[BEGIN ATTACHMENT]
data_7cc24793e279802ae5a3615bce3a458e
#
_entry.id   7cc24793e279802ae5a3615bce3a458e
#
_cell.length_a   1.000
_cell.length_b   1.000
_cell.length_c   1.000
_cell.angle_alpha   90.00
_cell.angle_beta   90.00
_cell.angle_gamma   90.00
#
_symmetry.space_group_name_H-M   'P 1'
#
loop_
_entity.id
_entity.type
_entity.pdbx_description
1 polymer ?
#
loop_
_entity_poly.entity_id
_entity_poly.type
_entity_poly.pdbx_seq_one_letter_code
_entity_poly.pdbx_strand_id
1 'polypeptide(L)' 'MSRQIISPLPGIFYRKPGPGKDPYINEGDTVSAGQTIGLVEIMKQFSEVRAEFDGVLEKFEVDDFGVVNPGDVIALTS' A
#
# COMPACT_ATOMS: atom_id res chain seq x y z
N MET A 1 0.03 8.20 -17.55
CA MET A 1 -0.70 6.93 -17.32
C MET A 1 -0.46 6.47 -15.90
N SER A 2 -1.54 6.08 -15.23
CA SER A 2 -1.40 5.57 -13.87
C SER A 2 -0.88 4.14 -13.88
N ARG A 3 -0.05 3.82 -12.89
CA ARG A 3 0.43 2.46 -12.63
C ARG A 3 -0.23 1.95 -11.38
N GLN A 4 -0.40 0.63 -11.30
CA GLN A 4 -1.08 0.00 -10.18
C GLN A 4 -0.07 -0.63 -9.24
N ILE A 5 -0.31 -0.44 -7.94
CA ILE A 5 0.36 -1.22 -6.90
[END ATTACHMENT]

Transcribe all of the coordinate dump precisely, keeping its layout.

data_7cc24793e279802ae5a3615bce3a458e
#
_entry.id   7cc24793e279802ae5a3615bce3a458e
#
_cell.length_a   1.000
_cell.length_b   1.000
_cell.length_c   1.000
_cell.angle_alpha   90.00
_cell.angle_beta   90.00
_cell.angle_gamma   90.00
#
_symmetry.space_group_name_H-M   'P 1'
#
loop_
_entity.id
_entity.type
_entity.pdbx_description
1 polymer ?
#
loop_
_entity_poly.entity_id
_entity_poly.type
_entity_poly.pdbx_seq_one_letter_code
_entity_poly.pdbx_strand_id
1 'polypeptide(L)' 'MSRQIISPLPGIFYRKPGPGKDPYINEGDTVSAGQTIGLVEIMKQFSEVRAEFDGVLEKFEVDDFGVVNPGDVIALTS' A
#
# COMPACT_ATOMS: atom_id res chain seq x y z
N MET A 1 0.03 8.20 -17.55
CA MET A 1 -0.70 6.93 -17.32
C MET A 1 -0.46 6.47 -15.90
N SER A 2 -1.54 6.08 -15.23
CA SER A 2 -1.40 5.57 -13.87
C SER A 2 -0.88 4.14 -13.88
N ARG A 3 -0.05 3.82 -12.89
CA ARG A 3 0.43 2.46 -12.63
C ARG A 3 -0.23 1.95 -11.38
N GLN A 4 -0.40 0.63 -11.30
CA GLN A 4 -1.08 0.00 -10.18
C GLN A 4 -0.07 -0.63 -9.24
N ILE A 5 -0.31 -0.44 -7.94
CA ILE A 5 0.36 -1.22 -6.90